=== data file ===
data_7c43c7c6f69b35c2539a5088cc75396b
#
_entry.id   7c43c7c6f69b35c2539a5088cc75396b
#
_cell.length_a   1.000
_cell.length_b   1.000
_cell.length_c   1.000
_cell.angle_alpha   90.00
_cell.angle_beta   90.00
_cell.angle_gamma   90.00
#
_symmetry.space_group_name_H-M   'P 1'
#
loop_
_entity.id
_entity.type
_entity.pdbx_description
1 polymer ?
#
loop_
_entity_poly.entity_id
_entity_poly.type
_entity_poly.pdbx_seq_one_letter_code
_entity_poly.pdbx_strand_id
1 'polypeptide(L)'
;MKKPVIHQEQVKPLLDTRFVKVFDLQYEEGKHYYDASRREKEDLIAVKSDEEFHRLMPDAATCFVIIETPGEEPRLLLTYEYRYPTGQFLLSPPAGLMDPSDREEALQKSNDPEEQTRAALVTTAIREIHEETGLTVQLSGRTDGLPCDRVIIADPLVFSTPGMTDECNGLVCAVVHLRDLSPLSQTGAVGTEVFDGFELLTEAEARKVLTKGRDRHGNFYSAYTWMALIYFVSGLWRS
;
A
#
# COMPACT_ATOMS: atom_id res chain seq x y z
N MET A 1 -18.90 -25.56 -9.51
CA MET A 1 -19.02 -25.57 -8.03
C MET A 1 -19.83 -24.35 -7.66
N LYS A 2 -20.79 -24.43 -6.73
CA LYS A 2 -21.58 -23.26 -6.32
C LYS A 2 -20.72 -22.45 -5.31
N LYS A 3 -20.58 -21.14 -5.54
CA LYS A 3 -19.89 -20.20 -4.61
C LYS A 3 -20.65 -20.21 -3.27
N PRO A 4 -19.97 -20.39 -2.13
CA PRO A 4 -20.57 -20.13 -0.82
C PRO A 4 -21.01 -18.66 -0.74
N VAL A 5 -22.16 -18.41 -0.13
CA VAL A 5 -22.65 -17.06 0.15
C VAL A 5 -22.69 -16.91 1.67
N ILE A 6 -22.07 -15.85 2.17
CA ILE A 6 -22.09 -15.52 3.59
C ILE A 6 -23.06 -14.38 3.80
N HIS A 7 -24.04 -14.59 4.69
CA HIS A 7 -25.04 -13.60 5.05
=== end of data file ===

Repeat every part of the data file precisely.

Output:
data_7c43c7c6f69b35c2539a5088cc75396b
#
_entry.id   7c43c7c6f69b35c2539a5088cc75396b
#
_cell.length_a   1.000
_cell.length_b   1.000
_cell.length_c   1.000
_cell.angle_alpha   90.00
_cell.angle_beta   90.00
_cell.angle_gamma   90.00
#
_symmetry.space_group_name_H-M   'P 1'
#
loop_
_entity.id
_entity.type
_entity.pdbx_description
1 polymer ?
#
loop_
_entity_poly.entity_id
_entity_poly.type
_entity_poly.pdbx_seq_one_letter_code
_entity_poly.pdbx_strand_id
1 'polypeptide(L)'
;MKKPVIHQEQVKPLLDTRFVKVFDLQYEEGKHYYDASRREKEDLIAVKSDEEFHRLMPDAATCFVIIETPGEEPRLLLTYEYRYPTGQFLLSPPAGLMDPSDREEALQKSNDPEEQTRAALVTTAIREIHEETGLTVQLSGRTDGLPCDRVIIADPLVFSTPGMTDECNGLVCAVVHLRDLSPLSQTGAVGTEVFDGFELLTEAEARKVLTKGRDRHGNFYSAYTWMALIYFVSGLWRS
;
A
#
# COMPACT_ATOMS: atom_id res chain seq x y z
N MET A 1 -18.90 -25.56 -9.51
CA MET A 1 -19.02 -25.57 -8.03
C MET A 1 -19.83 -24.35 -7.66
N LYS A 2 -20.79 -24.43 -6.73
CA LYS A 2 -21.58 -23.26 -6.32
C LYS A 2 -20.72 -22.45 -5.31
N LYS A 3 -20.58 -21.14 -5.54
CA LYS A 3 -19.89 -20.20 -4.61
C LYS A 3 -20.65 -20.21 -3.27
N PRO A 4 -19.97 -20.39 -2.13
CA PRO A 4 -20.57 -20.13 -0.82
C PRO A 4 -21.01 -18.66 -0.74
N VAL A 5 -22.16 -18.41 -0.13
CA VAL A 5 -22.65 -17.06 0.15
C VAL A 5 -22.69 -16.91 1.67
N ILE A 6 -22.07 -15.85 2.17
CA ILE A 6 -22.09 -15.52 3.59
C ILE A 6 -23.06 -14.38 3.80
N HIS A 7 -24.04 -14.59 4.69
CA HIS A 7 -25.04 -13.60 5.05